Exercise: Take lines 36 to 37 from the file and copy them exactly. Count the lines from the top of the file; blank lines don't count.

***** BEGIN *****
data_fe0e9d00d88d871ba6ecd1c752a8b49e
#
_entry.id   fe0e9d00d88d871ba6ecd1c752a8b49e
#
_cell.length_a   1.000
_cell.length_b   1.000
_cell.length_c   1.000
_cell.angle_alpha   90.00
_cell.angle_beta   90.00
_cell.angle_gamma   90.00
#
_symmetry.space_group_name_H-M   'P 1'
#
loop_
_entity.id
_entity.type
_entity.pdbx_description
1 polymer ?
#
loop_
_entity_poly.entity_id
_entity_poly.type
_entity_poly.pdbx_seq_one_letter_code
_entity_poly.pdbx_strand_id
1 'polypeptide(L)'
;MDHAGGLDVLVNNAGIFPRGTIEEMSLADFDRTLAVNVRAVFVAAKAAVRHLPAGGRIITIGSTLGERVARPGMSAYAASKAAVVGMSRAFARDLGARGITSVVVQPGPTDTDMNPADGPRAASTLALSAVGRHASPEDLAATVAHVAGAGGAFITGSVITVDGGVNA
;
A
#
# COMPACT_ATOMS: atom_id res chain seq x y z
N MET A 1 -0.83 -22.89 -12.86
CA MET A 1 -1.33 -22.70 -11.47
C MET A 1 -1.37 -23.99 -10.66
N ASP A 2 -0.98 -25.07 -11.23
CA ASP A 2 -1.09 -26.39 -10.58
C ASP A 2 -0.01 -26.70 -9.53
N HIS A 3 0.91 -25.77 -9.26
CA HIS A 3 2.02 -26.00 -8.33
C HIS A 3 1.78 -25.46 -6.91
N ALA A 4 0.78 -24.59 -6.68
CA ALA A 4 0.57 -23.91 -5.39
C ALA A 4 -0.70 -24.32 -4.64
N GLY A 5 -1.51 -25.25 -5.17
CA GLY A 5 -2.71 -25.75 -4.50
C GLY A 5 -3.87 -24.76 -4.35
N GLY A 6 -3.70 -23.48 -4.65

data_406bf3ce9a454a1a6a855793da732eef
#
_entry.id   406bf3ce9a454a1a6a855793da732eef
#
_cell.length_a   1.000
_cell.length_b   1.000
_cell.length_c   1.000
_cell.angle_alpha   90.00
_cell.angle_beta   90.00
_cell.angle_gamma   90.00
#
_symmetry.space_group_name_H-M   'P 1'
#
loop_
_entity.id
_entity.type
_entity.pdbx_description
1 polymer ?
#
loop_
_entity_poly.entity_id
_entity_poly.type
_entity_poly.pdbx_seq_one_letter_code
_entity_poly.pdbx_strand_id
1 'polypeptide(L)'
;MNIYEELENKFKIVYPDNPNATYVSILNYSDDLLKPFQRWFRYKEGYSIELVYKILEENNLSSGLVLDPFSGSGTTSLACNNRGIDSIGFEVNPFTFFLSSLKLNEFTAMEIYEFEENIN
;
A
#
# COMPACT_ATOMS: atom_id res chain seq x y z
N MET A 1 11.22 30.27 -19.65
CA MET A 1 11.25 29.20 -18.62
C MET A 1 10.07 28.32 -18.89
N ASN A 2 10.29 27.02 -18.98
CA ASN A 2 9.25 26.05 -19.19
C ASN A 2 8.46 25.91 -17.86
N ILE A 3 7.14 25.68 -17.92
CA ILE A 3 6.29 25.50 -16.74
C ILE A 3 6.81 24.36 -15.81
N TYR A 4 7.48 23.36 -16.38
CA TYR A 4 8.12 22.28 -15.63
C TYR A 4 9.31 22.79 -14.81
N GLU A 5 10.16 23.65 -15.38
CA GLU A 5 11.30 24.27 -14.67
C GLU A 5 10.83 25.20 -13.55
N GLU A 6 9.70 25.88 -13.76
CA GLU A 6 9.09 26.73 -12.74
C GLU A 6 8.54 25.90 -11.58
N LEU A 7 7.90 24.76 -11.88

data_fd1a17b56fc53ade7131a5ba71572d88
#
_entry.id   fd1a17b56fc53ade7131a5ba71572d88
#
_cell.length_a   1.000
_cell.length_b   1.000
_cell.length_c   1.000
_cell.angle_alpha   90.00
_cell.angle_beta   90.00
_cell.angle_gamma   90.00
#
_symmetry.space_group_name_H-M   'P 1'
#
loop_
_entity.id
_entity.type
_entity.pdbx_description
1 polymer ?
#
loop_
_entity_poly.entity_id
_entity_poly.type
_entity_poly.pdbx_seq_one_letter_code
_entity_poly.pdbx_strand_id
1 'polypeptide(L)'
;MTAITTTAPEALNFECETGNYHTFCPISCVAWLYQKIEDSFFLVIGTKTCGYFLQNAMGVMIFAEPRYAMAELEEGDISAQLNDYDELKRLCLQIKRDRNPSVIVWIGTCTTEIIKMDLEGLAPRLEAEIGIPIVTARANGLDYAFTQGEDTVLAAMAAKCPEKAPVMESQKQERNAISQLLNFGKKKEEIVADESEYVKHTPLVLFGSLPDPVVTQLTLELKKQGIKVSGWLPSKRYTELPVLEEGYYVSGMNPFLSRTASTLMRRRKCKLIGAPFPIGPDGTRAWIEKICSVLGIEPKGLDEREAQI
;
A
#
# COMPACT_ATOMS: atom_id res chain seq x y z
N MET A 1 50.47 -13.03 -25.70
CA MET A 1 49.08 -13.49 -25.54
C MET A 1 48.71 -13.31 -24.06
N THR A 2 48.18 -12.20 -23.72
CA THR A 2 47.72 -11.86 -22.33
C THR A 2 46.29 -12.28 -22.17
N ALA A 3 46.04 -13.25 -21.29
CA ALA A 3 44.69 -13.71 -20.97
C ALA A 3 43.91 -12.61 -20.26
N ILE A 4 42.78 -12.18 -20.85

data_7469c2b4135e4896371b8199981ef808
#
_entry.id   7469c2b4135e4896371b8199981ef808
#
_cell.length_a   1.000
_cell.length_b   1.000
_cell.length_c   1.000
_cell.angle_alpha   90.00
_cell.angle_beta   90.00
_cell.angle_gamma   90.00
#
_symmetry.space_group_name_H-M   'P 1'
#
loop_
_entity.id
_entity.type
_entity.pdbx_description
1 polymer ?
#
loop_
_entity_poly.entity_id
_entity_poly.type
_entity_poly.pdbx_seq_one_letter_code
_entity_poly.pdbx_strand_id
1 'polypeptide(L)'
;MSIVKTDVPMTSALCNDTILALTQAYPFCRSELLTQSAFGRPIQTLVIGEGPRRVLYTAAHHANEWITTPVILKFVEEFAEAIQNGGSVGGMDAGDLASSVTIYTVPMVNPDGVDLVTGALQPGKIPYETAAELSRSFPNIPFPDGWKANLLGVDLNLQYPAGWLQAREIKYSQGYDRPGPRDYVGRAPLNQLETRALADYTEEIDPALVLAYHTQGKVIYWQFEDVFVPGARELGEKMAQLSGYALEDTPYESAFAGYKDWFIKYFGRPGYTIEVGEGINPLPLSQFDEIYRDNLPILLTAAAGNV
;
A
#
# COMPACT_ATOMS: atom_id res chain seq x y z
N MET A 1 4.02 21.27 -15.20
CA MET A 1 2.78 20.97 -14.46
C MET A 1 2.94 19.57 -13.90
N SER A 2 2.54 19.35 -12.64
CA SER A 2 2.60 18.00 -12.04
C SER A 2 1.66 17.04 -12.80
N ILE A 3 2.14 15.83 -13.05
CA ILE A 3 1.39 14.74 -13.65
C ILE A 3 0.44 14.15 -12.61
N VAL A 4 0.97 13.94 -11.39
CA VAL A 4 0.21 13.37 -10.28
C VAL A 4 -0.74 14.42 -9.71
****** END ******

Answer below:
C ASP A 2 -0.01 -26.70 -9.53
N HIS A 3 0.91 -25.77 -9.26